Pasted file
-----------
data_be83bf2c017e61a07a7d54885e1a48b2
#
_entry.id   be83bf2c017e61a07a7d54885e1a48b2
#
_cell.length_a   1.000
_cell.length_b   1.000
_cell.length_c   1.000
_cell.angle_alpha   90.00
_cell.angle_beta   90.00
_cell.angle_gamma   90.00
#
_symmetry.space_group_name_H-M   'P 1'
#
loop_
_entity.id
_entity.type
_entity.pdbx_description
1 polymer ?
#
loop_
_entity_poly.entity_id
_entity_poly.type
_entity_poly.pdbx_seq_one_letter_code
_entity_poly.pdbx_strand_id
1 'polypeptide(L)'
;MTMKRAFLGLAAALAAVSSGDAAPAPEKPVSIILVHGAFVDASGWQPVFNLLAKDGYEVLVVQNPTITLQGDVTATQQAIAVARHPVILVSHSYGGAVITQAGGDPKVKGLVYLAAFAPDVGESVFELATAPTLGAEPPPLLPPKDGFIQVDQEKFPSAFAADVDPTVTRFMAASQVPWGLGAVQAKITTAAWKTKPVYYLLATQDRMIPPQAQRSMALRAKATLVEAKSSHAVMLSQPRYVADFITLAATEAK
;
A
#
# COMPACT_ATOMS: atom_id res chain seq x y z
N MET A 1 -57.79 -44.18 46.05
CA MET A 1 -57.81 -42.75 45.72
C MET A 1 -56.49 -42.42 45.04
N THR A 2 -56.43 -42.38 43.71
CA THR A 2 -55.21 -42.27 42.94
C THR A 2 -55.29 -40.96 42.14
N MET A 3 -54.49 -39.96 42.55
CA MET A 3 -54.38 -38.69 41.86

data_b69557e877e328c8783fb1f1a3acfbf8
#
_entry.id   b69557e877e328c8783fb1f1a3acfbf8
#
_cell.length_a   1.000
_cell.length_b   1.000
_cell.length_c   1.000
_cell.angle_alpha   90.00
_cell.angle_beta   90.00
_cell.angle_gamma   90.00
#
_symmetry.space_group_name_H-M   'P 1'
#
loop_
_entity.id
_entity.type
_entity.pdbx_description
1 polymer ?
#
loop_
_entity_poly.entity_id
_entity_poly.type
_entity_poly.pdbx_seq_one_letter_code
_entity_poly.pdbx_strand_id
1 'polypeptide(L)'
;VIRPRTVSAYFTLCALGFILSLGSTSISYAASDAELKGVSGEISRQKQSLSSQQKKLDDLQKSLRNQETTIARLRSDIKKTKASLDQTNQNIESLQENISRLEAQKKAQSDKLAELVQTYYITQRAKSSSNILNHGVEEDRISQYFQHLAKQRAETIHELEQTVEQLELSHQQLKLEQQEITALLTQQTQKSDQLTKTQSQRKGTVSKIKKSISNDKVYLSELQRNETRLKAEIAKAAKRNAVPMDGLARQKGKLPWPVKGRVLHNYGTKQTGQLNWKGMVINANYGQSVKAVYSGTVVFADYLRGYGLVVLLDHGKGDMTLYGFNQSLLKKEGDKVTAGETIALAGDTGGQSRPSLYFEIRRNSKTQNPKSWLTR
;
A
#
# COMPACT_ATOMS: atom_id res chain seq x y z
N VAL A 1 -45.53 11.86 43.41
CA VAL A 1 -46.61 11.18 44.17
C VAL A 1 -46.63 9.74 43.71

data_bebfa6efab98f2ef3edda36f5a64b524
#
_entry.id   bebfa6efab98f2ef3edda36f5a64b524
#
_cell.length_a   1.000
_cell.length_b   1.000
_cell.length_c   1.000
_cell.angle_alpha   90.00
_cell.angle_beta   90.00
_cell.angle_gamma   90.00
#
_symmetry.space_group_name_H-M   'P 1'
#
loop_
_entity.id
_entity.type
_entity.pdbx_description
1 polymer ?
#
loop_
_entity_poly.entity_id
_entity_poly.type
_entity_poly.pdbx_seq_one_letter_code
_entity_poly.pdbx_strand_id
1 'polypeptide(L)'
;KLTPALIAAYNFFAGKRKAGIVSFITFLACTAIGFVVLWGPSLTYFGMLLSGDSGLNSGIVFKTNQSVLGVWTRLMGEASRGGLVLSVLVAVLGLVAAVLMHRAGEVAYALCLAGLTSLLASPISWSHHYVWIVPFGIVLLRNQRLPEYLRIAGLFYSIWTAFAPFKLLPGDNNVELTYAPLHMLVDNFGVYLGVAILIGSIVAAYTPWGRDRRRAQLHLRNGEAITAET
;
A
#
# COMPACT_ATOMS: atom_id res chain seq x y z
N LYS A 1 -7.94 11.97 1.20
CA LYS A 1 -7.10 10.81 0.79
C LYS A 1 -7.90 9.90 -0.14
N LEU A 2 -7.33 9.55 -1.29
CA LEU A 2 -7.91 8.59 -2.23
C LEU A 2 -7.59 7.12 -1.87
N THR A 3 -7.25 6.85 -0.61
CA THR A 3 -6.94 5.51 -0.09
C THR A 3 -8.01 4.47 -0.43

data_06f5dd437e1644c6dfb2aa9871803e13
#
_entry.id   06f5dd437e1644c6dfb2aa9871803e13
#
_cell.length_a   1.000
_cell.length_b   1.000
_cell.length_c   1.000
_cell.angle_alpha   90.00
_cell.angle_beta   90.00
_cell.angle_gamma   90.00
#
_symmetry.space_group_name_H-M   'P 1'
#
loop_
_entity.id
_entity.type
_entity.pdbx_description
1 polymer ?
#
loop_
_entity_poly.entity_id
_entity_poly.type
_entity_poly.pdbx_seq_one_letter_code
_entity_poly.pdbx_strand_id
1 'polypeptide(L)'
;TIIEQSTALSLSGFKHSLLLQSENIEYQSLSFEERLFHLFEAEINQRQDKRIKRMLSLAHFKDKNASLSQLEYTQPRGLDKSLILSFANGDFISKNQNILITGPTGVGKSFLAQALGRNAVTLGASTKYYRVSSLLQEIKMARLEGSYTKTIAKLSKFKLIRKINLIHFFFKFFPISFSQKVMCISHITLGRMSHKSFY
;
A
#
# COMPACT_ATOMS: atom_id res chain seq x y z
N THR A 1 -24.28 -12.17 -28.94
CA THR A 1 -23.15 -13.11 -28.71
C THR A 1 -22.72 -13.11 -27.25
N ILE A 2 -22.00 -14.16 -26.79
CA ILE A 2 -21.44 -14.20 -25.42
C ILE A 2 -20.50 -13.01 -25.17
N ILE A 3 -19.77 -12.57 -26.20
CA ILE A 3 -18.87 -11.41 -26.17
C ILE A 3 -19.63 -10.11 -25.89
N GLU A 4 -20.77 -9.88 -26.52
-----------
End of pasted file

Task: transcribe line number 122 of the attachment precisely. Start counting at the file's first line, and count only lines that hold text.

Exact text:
_symmetry.space_group_name_H-M   'P 1'